master rhythm guitar

To master rhythm guitar is to become a good guitarist. As a guitar player, you will be playing rhythm most of the time. Sorry to break it to you, but you won’t be soloing most of the time.

I know, I know. You want to shred. And shred you will, especially if you master rhythm guitar. Wait… what? You read that right. Not only will you be playing chords and riffs most of the time, but you will also be playing rhythm when you shred. After all, solos are entrenched in rhythm. In other words, there is rhythm in absolutely everything you will ever play on the guitar. 

And trust me, few things are worse than listening to an out of time solo. As a matter of fact, this whole division of lead vs rhythm guitar is detrimental. Legends like Jimi Hendrix, Steve Vai, Slash, and Joe Satriani are all masters of rhythm. And they can play great solos precisely because their sense of rhythm is so good. Without further ado, here are four ways to master rhythm guitar.

Use a metronome

There is no way around this one. You need to use a metronome to get better. A metronome is a perfect companion to develop a keen sense of time. Go slow at first. Once you have mastered the passage or phrase you are working on at a slow speed, you can then take it up a few notches. Repeat this process until you reach the desired speed. This can take time. It may not be a comfortable thing to do all the time. But practicing with a metronome will work wonders for your sense of rhythm. Check out our Roadie 3 tuner, which features a cool integrated metronome.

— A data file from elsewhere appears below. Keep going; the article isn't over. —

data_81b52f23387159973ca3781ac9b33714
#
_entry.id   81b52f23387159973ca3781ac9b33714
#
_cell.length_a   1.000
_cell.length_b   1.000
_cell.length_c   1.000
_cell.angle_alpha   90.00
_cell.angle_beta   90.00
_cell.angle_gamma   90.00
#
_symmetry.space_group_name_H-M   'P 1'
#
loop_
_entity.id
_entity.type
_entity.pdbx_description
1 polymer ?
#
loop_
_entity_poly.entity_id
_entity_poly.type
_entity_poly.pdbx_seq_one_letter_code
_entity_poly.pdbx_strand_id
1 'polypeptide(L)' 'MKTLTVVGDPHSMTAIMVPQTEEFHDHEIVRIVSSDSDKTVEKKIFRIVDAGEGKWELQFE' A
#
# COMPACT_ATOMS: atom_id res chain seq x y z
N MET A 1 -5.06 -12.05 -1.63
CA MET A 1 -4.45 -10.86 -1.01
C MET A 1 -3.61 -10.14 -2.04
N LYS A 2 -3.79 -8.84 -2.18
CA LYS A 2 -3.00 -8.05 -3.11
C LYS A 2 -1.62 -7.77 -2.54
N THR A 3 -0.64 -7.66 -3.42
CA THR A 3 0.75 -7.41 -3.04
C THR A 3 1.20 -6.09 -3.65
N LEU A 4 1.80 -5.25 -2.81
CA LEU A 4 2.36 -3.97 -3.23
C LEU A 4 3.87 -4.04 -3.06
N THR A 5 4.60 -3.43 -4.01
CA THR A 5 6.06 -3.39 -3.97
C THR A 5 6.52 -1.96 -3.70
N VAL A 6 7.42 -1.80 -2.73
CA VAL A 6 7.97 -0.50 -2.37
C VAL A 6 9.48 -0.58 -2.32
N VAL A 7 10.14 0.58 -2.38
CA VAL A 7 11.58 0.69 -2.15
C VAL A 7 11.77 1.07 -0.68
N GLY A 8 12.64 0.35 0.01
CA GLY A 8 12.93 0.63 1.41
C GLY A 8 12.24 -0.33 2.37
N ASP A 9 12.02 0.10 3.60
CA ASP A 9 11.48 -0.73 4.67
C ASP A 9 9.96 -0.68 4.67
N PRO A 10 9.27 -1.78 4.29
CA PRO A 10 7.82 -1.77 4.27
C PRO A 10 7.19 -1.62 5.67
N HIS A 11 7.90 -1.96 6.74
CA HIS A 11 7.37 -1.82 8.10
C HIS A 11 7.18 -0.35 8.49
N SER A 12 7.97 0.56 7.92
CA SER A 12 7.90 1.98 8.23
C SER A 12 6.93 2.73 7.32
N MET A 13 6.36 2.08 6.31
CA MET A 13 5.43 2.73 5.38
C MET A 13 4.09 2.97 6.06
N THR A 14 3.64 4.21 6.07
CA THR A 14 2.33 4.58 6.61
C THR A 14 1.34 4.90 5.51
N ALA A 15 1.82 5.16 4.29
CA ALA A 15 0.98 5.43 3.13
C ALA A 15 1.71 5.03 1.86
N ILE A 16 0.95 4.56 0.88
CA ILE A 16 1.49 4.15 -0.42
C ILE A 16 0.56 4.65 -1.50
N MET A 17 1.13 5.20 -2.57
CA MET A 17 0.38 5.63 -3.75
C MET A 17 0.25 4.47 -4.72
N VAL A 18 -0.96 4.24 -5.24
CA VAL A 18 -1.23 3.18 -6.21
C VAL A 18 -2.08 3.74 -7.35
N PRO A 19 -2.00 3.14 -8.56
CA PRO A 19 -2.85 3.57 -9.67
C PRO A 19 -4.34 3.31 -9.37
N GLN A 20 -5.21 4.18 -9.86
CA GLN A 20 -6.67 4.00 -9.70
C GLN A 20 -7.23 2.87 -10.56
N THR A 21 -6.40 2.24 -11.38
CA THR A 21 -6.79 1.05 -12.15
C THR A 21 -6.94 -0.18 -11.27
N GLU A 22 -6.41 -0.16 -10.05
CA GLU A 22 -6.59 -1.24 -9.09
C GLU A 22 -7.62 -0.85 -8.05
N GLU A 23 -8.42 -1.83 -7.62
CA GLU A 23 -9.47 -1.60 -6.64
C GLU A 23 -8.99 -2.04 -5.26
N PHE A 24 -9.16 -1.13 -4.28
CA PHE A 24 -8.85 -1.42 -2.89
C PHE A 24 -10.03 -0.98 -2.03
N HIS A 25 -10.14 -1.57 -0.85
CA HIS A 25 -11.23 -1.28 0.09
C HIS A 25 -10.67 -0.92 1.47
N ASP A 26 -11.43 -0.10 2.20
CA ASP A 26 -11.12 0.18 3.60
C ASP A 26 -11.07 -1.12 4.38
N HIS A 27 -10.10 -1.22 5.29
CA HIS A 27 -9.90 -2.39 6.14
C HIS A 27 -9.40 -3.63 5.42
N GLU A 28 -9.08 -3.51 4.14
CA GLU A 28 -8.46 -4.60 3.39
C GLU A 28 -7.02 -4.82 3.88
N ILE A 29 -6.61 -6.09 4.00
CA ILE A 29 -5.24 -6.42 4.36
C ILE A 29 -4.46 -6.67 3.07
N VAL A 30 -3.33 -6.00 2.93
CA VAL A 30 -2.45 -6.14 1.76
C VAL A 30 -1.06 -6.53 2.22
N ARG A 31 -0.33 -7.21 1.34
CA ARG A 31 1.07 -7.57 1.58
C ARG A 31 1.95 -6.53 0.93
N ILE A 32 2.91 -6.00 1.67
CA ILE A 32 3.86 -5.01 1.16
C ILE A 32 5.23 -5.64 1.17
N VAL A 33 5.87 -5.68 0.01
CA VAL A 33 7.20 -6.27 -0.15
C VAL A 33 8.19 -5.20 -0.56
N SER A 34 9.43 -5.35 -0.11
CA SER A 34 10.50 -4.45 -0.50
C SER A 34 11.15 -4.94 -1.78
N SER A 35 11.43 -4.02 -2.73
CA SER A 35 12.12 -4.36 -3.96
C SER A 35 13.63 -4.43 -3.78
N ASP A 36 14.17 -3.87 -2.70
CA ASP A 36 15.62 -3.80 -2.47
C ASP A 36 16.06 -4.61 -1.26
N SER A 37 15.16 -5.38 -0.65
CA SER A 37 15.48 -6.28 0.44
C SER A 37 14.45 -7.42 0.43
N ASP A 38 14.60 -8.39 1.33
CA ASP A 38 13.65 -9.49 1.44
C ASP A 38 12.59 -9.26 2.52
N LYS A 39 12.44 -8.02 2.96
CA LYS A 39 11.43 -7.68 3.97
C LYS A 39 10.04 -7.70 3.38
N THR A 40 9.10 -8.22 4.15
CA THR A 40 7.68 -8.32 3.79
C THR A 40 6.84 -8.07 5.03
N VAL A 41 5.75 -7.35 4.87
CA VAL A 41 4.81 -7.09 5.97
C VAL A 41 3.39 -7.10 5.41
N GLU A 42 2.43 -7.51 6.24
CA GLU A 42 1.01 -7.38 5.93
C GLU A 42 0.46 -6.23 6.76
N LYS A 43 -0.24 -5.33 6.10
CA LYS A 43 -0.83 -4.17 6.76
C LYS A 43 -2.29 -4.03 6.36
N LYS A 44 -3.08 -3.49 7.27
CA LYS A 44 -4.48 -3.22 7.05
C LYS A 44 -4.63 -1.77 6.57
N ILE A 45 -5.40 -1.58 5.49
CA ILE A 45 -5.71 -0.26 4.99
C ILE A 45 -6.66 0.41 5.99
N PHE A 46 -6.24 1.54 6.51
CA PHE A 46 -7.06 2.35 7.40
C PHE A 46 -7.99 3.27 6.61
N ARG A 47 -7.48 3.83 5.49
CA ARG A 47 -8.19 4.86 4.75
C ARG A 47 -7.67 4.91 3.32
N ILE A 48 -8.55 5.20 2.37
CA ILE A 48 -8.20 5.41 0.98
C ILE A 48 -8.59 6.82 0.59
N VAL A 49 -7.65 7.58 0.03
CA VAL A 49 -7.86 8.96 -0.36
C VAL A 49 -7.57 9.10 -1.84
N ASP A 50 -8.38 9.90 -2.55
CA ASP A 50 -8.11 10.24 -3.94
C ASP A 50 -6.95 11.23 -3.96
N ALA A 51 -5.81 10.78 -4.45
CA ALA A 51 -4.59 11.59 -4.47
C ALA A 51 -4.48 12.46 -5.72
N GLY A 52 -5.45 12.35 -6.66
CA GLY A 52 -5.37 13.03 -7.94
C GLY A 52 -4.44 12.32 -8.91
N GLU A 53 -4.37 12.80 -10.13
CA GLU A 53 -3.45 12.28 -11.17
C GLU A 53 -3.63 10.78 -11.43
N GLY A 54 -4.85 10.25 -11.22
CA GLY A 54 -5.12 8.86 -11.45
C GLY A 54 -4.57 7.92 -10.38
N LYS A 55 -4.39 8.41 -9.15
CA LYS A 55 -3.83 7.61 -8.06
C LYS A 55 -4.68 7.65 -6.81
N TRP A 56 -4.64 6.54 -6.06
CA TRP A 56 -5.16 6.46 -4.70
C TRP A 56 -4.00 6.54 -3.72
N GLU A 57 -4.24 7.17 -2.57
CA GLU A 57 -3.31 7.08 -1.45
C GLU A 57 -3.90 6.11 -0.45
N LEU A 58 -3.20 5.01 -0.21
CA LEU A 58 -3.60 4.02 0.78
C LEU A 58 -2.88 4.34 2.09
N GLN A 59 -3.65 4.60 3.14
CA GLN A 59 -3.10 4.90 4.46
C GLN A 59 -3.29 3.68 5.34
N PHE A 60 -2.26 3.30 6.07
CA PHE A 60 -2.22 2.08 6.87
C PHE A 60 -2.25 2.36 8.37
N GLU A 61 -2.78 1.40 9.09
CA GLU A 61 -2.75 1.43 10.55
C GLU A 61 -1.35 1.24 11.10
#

Play along with recordings

This is another great way to develop good rhythm, as well as many other aspects of your playing. This is especially helpful if you have already worked out the song or parts with a metronome. Playing along with recordings will help you match not only the time but the feel and overall intention of the performance. Play that funk song and really feel the rhythm of the guitar. Or try matching every nuance and attack in the recording of that heavy metal riff that you love. This applies to any style. And it goes well beyond rhythm guitar. Playing along with recordings also works wonders for soloing and anything in between. 

Break it down into simple parts

Want to learn a killer riff but it’s too complicated? Break it down into as many parts as necessary. It can be even just four notes at a time. Work on those with a metronome and then speed them up. Then tackle the next part and so forth. This will provide a greater understanding of the part that you are trying to master. It can be an arpeggio intro or a Drop D riff. This applies to all styles and situations.  

Meet The Roadie Coach, The Personal Music Tutor

If you want to have the perfect aid for your guitar/ukulele learning journey, check out Roadie Coach. This fantastic tool can track your progress in several ways and help you get better on the guitar. It features a high-quality recorder where you can record yourself for immediate feedback. Additionally, Coach also comes with a library of songs that you can add to your repertoire later.

Sing the rhythms beforehand

This technique is incredibly useful but often ignored. Listen to the recording of the part or song you are trying to master and then sing the rhythms. It does not matter if you are singing in tune, or what syllables you use. It can be ta-ta-ta-ta-ta or whatever you like. The point is to understand the rhythm you are trying to play intellectually before attempting to play it. If you are an advanced musician, try writing down the rhythm in standard notation before you play it. 

If you can’t play rhythm guitar well, then you just can’t play guitar well. It’s that simple. These four ways to master rhythm guitar can go a long way. Despite the fact that there seems to be much more attention and ink devoted to lead guitar, rhythm is truly indispensable. And if you ever want to play professionally and make money as a guitarist, even if it’s just playing covers at your local pizzeria, you better start mastering rhythm guitar. Not only will it make you a stronger musician, but you will also have a lot of fun.